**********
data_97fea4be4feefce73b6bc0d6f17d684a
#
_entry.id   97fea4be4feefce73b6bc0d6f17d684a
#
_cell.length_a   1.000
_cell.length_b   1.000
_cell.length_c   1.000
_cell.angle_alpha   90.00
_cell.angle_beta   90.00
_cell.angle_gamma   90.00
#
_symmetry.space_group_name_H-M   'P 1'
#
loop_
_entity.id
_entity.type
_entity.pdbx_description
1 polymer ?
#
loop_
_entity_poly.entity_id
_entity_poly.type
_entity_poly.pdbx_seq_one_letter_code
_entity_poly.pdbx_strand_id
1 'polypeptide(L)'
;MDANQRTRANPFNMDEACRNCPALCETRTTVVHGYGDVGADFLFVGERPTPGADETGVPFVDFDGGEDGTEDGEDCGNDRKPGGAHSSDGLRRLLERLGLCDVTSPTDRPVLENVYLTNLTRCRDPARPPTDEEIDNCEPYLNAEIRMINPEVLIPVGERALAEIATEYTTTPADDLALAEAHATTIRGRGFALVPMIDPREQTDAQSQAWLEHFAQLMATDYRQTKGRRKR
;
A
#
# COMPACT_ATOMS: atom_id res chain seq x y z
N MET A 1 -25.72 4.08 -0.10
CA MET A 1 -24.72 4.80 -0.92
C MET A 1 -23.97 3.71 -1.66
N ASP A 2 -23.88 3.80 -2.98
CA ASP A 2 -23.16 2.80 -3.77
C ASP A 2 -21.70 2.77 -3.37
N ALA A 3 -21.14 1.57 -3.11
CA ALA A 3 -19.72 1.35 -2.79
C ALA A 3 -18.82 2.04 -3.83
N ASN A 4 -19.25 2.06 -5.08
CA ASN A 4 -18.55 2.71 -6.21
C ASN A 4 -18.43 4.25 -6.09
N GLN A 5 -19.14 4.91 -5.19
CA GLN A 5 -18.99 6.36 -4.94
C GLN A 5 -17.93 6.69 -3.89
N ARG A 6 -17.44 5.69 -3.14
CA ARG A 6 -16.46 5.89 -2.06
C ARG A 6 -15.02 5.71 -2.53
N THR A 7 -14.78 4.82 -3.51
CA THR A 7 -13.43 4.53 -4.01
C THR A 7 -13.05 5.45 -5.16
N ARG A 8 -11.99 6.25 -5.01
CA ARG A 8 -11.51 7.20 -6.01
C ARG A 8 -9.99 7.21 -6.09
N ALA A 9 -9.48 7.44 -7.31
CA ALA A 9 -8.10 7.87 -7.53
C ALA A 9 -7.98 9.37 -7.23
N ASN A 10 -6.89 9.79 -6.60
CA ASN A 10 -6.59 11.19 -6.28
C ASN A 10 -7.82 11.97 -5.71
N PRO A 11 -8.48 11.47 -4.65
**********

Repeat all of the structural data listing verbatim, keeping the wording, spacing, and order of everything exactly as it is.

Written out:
data_97fea4be4feefce73b6bc0d6f17d684a
#
_entry.id   97fea4be4feefce73b6bc0d6f17d684a
#
_cell.length_a   1.000
_cell.length_b   1.000
_cell.length_c   1.000
_cell.angle_alpha   90.00
_cell.angle_beta   90.00
_cell.angle_gamma   90.00
#
_symmetry.space_group_name_H-M   'P 1'
#
loop_
_entity.id
_entity.type
_entity.pdbx_description
1 polymer ?
#
loop_
_entity_poly.entity_id
_entity_poly.type
_entity_poly.pdbx_seq_one_letter_code
_entity_poly.pdbx_strand_id
1 'polypeptide(L)'
;MDANQRTRANPFNMDEACRNCPALCETRTTVVHGYGDVGADFLFVGERPTPGADETGVPFVDFDGGEDGTEDGEDCGNDRKPGGAHSSDGLRRLLERLGLCDVTSPTDRPVLENVYLTNLTRCRDPARPPTDEEIDNCEPYLNAEIRMINPEVLIPVGERALAEIATEYTTTPADDLALAEAHATTIRGRGFALVPMIDPREQTDAQSQAWLEHFAQLMATDYRQTKGRRKR
;
A
#
# COMPACT_ATOMS: atom_id res chain seq x y z
N MET A 1 -25.72 4.08 -0.10
CA MET A 1 -24.72 4.80 -0.92
C MET A 1 -23.97 3.71 -1.66
N ASP A 2 -23.88 3.80 -2.98
CA ASP A 2 -23.16 2.80 -3.77
C ASP A 2 -21.70 2.77 -3.37
N ALA A 3 -21.14 1.57 -3.11
CA ALA A 3 -19.72 1.35 -2.79
C ALA A 3 -18.82 2.04 -3.83
N ASN A 4 -19.25 2.06 -5.08
CA ASN A 4 -18.55 2.71 -6.21
C ASN A 4 -18.43 4.25 -6.09
N GLN A 5 -19.14 4.91 -5.19
CA GLN A 5 -18.99 6.36 -4.94
C GLN A 5 -17.93 6.69 -3.89
N ARG A 6 -17.44 5.69 -3.14
CA ARG A 6 -16.46 5.89 -2.06
C ARG A 6 -15.02 5.71 -2.53
N THR A 7 -14.78 4.82 -3.51
CA THR A 7 -13.43 4.53 -4.01
C THR A 7 -13.05 5.45 -5.16
N ARG A 8 -11.99 6.25 -5.01
CA ARG A 8 -11.51 7.20 -6.01
C ARG A 8 -9.99 7.21 -6.09
N ALA A 9 -9.48 7.44 -7.31
CA ALA A 9 -8.10 7.87 -7.53
C ALA A 9 -7.98 9.37 -7.23
N ASN A 10 -6.89 9.79 -6.60
CA ASN A 10 -6.59 11.19 -6.28
C ASN A 10 -7.82 11.97 -5.71
N PRO A 11 -8.48 11.47 -4.65